Services of General Interest in the EU


Water, energy, health, telecoms and transport are among the most widely-known examples of services that public authorities consider of general interest and subject to specific public service obligations. 

Services of General Interest (SGIs) are provided by a government to its citizens either directly or via the private sector to fulfil basic needs. These services differ from other services in that authorities must supply them, regardless of profitability on the open market. Accessibility to the public, price affordability and quality are key criteria for their delivery.

The EU describes SGIs as "market and non-market services which the public authorities class as being of general interest and subject to specific public service obligations". This broadly covers water, energy supply, communication, transport, health and social services, education and postal services.

The EU Treaties state that SGIs in the Union should "operate on the basis of principles and conditions, particularly economic and financial conditions, which enable them to fulfil their missions" (Article 14; TFEU). The provision and funding of these services is left to national governments.

SGIs are a key element of the EU economy, accounting for 26% of GDP and 30% of jobs across the 27-country bloc. One of the main aims of the EU's long-term strategic vision for 2000-2010, the so-called Lisbon Strategy, later rebranded 'Growth and Jobs', was to complete the internal market by breaking down national barriers in the area of services.

While the goal was to liberalise the transport, electricity and gas markets, other 'non-economic' services like social and health care were exempted, as their abiding to EU internal market and competition rules could have affected fundamental rights, social cohesion and social protection – core values of the Union.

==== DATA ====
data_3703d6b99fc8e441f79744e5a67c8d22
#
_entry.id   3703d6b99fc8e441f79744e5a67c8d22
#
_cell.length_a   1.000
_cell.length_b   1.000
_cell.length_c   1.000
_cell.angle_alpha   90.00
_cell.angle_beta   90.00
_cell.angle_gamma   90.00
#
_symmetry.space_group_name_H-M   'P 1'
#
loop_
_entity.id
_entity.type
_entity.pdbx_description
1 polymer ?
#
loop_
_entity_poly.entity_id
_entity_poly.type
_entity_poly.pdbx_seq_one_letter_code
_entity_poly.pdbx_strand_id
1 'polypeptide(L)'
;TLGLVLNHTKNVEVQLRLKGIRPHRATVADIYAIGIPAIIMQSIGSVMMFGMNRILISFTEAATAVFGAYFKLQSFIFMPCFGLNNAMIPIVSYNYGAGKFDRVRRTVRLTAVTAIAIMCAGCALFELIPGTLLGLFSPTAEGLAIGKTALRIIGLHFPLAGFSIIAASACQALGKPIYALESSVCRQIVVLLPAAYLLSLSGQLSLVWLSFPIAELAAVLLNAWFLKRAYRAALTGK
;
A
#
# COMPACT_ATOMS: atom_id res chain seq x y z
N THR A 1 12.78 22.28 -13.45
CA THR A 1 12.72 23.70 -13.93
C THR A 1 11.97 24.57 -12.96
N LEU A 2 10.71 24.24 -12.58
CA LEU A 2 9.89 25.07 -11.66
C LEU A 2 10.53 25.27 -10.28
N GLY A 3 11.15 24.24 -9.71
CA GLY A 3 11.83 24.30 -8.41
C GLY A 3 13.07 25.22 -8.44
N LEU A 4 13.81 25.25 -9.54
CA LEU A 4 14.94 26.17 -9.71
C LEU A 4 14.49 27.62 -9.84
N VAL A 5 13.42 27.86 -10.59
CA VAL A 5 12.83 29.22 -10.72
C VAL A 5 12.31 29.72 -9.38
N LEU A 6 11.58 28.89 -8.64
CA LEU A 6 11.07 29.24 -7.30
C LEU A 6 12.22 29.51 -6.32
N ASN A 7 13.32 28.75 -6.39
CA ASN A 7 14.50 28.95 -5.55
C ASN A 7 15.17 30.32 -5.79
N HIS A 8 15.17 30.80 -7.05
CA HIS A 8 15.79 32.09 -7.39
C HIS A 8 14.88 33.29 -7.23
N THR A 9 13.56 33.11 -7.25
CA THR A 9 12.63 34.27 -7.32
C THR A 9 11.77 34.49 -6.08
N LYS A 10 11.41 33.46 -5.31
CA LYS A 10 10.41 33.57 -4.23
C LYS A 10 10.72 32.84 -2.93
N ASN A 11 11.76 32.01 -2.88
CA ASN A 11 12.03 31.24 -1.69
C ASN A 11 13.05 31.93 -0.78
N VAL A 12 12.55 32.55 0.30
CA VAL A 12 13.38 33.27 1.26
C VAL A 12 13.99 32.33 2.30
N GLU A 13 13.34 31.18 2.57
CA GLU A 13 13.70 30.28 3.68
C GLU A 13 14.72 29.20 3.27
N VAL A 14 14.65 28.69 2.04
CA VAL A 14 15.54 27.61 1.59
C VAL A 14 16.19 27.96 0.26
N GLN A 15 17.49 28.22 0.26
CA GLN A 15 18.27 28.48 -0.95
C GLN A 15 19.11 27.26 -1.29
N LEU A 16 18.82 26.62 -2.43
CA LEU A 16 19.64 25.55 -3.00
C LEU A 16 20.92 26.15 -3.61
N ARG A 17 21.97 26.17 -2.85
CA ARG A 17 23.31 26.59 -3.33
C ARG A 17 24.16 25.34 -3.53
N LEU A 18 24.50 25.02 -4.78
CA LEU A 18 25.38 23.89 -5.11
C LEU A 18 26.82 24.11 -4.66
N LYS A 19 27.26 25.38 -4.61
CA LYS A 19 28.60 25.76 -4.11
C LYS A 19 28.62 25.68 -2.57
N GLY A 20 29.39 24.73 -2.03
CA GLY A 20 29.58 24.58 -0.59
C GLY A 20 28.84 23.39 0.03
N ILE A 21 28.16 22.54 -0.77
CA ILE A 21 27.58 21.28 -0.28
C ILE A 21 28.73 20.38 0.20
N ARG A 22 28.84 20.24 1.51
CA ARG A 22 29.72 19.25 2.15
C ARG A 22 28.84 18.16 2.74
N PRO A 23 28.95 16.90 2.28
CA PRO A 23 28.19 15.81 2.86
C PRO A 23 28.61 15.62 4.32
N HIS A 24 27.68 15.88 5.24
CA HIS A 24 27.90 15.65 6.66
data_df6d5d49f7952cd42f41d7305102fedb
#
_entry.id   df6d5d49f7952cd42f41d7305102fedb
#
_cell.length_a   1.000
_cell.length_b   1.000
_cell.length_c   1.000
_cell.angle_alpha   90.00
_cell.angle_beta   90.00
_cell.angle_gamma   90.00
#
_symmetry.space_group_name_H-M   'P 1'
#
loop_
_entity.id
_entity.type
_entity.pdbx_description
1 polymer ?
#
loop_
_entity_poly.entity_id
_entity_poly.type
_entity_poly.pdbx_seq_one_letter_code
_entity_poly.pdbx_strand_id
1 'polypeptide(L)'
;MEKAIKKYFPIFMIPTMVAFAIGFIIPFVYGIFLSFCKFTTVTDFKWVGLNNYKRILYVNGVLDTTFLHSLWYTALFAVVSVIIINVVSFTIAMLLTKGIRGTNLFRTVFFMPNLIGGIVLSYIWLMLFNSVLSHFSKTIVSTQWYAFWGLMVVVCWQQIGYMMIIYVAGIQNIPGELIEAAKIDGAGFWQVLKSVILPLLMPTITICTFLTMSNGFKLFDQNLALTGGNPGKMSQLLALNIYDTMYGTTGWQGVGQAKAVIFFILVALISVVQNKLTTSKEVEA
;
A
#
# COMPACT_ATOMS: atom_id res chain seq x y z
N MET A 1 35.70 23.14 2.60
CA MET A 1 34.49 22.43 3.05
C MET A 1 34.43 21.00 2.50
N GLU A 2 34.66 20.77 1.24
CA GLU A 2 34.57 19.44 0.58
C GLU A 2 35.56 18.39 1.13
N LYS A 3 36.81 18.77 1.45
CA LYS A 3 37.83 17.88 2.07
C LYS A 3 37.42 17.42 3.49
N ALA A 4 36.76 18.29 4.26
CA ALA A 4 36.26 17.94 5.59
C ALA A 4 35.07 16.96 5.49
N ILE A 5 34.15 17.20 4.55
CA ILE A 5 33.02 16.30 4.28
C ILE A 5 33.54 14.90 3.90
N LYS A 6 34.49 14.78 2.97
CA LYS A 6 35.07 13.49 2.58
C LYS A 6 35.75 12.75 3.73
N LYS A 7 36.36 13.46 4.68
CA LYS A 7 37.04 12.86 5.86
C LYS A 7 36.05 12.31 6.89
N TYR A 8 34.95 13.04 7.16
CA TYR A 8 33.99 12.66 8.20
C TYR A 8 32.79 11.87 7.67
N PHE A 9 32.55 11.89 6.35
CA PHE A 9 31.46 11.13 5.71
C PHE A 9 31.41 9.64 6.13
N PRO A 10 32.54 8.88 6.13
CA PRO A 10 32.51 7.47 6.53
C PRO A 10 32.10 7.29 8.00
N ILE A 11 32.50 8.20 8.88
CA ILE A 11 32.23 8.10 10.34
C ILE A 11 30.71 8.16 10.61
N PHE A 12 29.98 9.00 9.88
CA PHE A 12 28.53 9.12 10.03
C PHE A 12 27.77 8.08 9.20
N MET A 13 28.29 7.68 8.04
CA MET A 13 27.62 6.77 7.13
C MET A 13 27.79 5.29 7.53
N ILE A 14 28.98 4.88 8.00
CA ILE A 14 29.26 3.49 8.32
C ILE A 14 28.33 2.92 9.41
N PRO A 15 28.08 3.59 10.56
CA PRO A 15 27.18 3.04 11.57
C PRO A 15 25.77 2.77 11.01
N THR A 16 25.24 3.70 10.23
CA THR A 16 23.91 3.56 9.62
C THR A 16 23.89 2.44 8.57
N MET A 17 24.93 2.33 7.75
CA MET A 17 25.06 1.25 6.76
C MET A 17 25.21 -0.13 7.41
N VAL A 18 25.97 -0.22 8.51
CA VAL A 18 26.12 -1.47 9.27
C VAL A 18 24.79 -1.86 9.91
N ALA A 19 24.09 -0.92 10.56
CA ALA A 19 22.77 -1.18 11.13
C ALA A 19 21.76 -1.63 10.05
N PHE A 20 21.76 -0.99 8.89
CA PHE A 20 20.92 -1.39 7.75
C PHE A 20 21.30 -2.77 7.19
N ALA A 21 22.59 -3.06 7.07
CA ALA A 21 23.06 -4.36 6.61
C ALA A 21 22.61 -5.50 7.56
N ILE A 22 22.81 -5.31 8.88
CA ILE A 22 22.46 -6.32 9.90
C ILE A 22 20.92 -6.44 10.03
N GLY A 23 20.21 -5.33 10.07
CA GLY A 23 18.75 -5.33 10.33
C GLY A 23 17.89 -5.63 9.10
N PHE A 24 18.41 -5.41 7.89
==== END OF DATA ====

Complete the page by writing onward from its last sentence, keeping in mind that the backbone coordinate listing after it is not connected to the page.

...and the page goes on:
'Economic' vs. 'non-economic' SGIs

SGIs can therefore be separated into two groups: services of general economic interest (SGEIs), which include an economic relationship between supplier and consumer; and those that are non-economic – security, justice, compulsory education, health care and social services.

Essentially, SGEIs are subject to EU internal market and competition rules and non-economic SGIs are not. 2006's Services Directive also covers certain SGEIs but no non-economic ones. Most member states failed to implement the directive by a 2009 deadline (see 'Issues').

In October 2007, a 'Protocol' on SGIs was included in the Lisbon Treaty, underling their value and potentially laying the ground for a new legal framework. However, the Commission refrained from proposing a directive on SGIs – a move criticised by MEPs and NGOs.

The Protocol affirmed that EU treaty provisions do not affect member states’ control over their non-economic SGIs "in any way". The Commission has since stated that no new legislative frameworks for SGIs are in the pipeline.

In January 2008, the EU executive launched an interactive information service on SGIs and their relation to EU law for the general public, member-state authorities and service providers.

Article 14 of the EU Treaty and the Lisbon Treaty Protocol therefore provide the legal basis for SGIs in the EU, while a series of non-legislative measures are currently being planned – such as a 'tool-kit' for public authorities and a voluntary EU-wide quality framework for social services (see 'Issues').

Services of general economic interest (SGEIs) involving large network industries – telecommunications, electricity, gas, transport and postal services – are all regulated by sector-specific legislation. Regulations and directives lay down the principles and conditions for operating these particular services in the EU.

The European Commission has pursued 'market-opening' initiatives in these sectors since the late 1980s, to help produce cheaper, faster, more efficient and more innovative services.

However, such liberalisation has in some cases seen public monopolies – particularly in the electricity and gas markets – replaced by a few dominant private groups, something that is not always beneficial for the consumer.

In the case of postal services, member states are currently implementing a set of 2008 directives aimed at opening up the sector to competition. Yet service providers are concerned that this will make the Universal Service Obligation (USO), which guarantees a frequent and ubiquitous service to all citizens, impossible.